HAYLE could be a step closer to having a community-run harbour after the council backed the takeover bid by a community interest group.
Hayle Harbour Trust has been supported by Cornwall Council to take on the running of the harbour and land from current owners ING Real Estate Developments.
As part of a continuing consultation, ING has been speaking with community groups, Cornwall Council and local residents to decide which organisation will take on the assets.
Options include a council-run port, a community group or private enterprise.
In 2011 council officers put forward a draft paper which included an option of converting Hayle from a privately-owned to a municipal port.
However, last week the council confirmed it would not be pursuing an option to incorporate Hayle in its portfolio of municipal ports.
But the council said it would offer advice and assistance if it was to be converted to a community interest company or a trust port.
In a letter to Hayle Harbour Trust, Peter Marsh, Cornwall Council corporate director of environment, said: "Given the current economic climate and uncertainty around local government finances it would not be prudent for the council to take on the management of the harbour.
"I offer the support of Cornwall Council to the Hayle Harbour Trust's community interest company approach."
The trust, which was set up in 2010 and given registered charity status in 2012, includes many trustees who have harbour-related experience and wish to run the harbour for the benefit of the community.
Trust chairman and former Hayle mayor, John Bennett, was pleased to have the council's backing.
He said: "Taking on the management of the harbour, which has suffered many years of neglect and damage (under Rosshill and Carruthers ownership), is a daunting task. Having the support of Cornwall Council will be vital for a successful outcome."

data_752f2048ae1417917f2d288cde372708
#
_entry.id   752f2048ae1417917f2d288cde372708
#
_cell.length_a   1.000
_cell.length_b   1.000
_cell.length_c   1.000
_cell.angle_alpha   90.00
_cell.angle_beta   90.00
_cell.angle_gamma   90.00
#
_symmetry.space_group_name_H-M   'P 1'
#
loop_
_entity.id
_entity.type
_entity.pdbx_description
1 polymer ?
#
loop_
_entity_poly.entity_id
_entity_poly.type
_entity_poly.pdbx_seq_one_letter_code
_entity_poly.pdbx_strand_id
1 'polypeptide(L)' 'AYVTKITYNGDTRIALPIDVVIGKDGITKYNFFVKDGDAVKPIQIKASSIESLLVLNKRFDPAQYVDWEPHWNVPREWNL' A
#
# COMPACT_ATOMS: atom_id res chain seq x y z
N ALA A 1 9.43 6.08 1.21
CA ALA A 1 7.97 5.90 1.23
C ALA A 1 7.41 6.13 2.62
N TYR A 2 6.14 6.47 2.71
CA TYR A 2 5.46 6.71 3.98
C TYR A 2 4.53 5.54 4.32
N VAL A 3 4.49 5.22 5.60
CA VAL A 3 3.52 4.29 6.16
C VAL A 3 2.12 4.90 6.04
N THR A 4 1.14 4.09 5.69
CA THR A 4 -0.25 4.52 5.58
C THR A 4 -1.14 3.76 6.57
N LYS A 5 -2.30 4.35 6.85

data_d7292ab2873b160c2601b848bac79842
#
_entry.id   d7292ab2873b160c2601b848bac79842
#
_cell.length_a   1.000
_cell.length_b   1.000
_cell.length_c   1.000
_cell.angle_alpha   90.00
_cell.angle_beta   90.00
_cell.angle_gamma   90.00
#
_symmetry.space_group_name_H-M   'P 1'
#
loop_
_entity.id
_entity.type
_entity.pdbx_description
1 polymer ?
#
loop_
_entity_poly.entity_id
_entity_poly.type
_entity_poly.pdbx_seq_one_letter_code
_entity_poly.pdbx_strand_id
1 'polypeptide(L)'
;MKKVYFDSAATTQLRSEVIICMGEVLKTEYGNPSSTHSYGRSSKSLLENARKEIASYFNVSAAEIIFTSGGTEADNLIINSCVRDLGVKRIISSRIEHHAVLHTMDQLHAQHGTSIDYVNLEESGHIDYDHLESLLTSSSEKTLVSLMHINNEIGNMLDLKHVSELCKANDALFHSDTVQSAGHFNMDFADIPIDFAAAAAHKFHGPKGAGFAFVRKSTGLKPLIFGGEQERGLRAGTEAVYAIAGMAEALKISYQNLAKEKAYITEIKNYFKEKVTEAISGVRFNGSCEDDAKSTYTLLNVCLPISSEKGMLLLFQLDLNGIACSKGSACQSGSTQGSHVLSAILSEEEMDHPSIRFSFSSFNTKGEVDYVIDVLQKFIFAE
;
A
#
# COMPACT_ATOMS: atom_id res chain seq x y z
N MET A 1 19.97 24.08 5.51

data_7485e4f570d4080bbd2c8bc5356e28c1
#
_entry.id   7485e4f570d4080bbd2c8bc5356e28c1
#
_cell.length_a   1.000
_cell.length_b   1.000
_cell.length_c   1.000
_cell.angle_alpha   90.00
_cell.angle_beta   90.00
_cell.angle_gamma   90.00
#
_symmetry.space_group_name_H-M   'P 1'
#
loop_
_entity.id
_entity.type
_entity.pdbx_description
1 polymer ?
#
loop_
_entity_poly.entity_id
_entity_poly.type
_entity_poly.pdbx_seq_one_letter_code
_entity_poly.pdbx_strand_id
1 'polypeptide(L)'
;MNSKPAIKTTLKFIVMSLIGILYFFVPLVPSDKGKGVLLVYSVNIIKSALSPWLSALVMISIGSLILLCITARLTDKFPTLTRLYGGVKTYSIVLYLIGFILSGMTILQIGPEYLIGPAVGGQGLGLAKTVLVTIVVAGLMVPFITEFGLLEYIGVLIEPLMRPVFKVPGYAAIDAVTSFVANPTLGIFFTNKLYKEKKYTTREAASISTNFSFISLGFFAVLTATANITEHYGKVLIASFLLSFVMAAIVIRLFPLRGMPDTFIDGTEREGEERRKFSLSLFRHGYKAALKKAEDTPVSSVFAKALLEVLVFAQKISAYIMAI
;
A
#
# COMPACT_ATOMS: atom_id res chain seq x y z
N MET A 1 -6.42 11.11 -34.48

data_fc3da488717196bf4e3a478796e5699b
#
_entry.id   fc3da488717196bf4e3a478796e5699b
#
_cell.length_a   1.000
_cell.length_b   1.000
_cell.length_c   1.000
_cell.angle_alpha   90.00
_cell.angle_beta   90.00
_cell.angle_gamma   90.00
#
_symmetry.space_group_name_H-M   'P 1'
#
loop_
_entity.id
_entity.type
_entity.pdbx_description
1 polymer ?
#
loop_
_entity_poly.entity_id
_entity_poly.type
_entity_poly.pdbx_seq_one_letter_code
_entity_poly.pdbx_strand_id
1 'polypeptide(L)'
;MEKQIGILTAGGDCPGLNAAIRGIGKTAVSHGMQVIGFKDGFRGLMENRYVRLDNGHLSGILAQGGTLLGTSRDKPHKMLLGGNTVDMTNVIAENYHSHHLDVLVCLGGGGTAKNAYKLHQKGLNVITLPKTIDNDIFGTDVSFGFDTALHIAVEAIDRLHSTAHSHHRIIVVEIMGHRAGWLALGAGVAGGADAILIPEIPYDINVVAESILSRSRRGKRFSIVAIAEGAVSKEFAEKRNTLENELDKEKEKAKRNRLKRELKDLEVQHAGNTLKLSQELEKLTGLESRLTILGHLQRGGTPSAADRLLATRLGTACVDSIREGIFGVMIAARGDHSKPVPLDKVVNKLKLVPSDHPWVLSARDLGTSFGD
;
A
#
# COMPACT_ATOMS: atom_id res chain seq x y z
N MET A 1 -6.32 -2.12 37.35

Local MPs George Eustice and Andrew George have shown support for the trust to take over the harbour, as have Councillors John Pollard and John Coombe, for Hayle.
The handover of assets has not been decided by the owners at this stage and ING confirmed it would now press ahead with plans to continue the consultation programme with local residents and stakeholders that would now not include the municipal port option.
Gary Cartmell, ING Hayle Harbour's community spokesman, said: "We would like to thank officers for their work on the options paper and we are pleased that the council has confirmed its ability to advise and support the community body that will operate the harbour.
The Cornwall Strategic Planning Committee has asked us to consult within 12 months of starting work on South Quay and this will be accomplished."
THIS time last year the Orchard family were so hard-up that dad Lee received just a can of deodorant and a supermarket jumper for Christmas.
Living in a rented two-bedroom bungalow in St Austell, he and wife Laura were struggling to pay the bills and provide for their children, Riley, 4, and 18-month-old Frankie.
But 2013 is set to be a markedly different experience – thanks to a £1 million lottery scratchcard win.
Instead of a Quorn joint and a few potatoes, the family will be tucking into roast turkey and all the trimmings in their luxurious new four-bedroom home in Indian Queens.